Cape Town, South Africa — Cape Town firefighters finally wiped wildfires on the city’s famous Table Mountain slopes, burned the university’s historic library, and forced evacuation of some areas on Monday. Suppressed the forest fire.
Smoldering fires are monitored to reignite in strong winds and hot, dry conditions.
City officials said the fire, which began early Sunday, was “mostly contained” more than 24 hours later.
The fire had already severely damaged the library and other buildings on the University of Cape Town campus on Sunday, as well as other historic buildings nearby. Supported by strong winds, it spread through wild bushes on mountain slopes towards the city center and surrounding residential areas.
Devil’s Peak, one of the iconic mountain points overlooking downtown Cape Town, was lit by flames as the fire burned throughout the night. Residents of the suburbs on the mountain slopes evacuated early Monday as the flames dangerously approached their homes.
A fire-fighting helicopter with a water container hung on a rope scooped water from a pool or nearby sea and threw it into the fire. However, they were grounded on Monday due to strong winds.
Officials said four firefighters were injured in the fight against the flames on the slopes. South African troops have offered to support some of their aircraft.
“It’s a strong wind that blows, which actually helps the fire spread in all directions,” said Cape Town Mayor Dan Plato.
A man in his thirties was arrested on suspicion of arson, according to another city official, but it is not clear if he was responsible for causing the fire. The man was arrested after witnesses reported seeing three people move through the flames and ignite more, according to JP Smith, a safety and security official in Cape Town.
According to Smith, the city asked a forensic fire investigator to investigate the cause.
Wildfires in the mountains around Cape Town are fairly common during hot and dry summers and can be engulfed in huge flames that cannot be controlled by strong coastal winds. Temperatures in Cape Town peaked at 35 degrees Celsius (95 degrees Fahrenheit) on Sunday, and winds struck the city overnight and Monday.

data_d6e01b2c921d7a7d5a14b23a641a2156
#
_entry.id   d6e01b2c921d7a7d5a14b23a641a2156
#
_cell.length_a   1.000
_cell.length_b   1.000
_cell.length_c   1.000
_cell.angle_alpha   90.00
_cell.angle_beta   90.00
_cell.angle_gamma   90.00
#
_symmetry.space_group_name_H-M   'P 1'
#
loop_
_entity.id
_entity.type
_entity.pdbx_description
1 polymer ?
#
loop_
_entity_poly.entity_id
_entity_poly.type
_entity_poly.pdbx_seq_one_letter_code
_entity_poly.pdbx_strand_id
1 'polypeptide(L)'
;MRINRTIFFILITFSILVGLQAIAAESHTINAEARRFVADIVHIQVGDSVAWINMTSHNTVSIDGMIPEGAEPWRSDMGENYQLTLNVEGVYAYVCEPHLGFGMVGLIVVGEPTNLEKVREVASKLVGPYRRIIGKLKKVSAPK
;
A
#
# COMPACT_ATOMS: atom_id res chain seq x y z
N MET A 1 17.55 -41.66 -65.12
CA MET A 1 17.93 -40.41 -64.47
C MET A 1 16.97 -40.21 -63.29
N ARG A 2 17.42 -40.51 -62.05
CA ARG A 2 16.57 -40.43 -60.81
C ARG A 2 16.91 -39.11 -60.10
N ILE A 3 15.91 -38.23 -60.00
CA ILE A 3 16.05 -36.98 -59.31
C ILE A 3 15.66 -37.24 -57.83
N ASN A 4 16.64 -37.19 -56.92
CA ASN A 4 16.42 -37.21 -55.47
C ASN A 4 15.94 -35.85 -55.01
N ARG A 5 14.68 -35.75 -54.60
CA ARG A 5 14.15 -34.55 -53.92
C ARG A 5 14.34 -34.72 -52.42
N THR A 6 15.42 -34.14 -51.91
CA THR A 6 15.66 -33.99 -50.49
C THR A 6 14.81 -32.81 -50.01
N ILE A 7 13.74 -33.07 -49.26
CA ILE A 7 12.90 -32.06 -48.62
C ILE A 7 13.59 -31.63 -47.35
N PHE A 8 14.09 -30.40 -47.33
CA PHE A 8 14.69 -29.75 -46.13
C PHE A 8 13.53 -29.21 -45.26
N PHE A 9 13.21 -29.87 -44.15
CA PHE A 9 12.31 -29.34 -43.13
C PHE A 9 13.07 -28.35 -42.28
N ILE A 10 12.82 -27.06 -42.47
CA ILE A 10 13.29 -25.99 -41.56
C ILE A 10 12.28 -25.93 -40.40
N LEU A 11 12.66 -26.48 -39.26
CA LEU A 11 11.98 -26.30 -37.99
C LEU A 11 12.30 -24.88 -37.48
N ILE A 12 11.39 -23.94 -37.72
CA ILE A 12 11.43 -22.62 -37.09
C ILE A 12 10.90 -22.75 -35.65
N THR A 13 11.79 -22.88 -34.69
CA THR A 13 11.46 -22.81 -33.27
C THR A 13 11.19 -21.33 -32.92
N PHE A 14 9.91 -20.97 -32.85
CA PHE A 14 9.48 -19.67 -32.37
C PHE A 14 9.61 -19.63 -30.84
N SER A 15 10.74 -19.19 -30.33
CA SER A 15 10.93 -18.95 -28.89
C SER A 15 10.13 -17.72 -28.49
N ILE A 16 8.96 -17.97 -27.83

Approximately 250 city and volunteer firefighters have been deployed to combat the fires that damaged the four buildings at the University of Cape Town. The university said the main reading room of the Jaguar Library, where rare and unique African books and manuscripts were stored, was burned down and some of the “precious” works were lost. Others were saved after the fireproof doors were activated and part of the library was closed.
According to Ujara Satogur, the library’s secretary-general, library staff were watching “in fear” from a safe distance while the building was on fire.
The windmill built in 1796 and the restaurant near the monument to the British colonial politician Cecil Rhodes were also burned down.
According to the disaster response organization Gift of the Givers, the university was completely evacuated and closed, providing food to about 4,000 students who had to leave the university campus and its residence immediately. Many of those students were taken to a local hotel, the group said. University activities were suspended until at least Wednesday.
The group also said it supplies food and water to firefighters who have worked more than 24 hours to control the fire.
I had a hangover in some parts of Cape Town and was advised to cover my mouth and nose with a wet towel and rags during the evacuation.
Dramatic videos and photos were posted on social media by people who approached the flames of the Table Mountain slopes, which are popular with runners and mountain biking over the weekend.
Lisette Lombard posted a video of her escape from the fire after a trail run on Sunday. You can see him running out of breath as the smoke rises behind her. She said her car and others left in the parking lot had burned out completely and eventually found the help of a firefighter climbing the mountain.
“When they told me it was out of control, it was when Penny fell about how dangerous the situation was and how lucky I was,” she told the South African IOL News website. Told.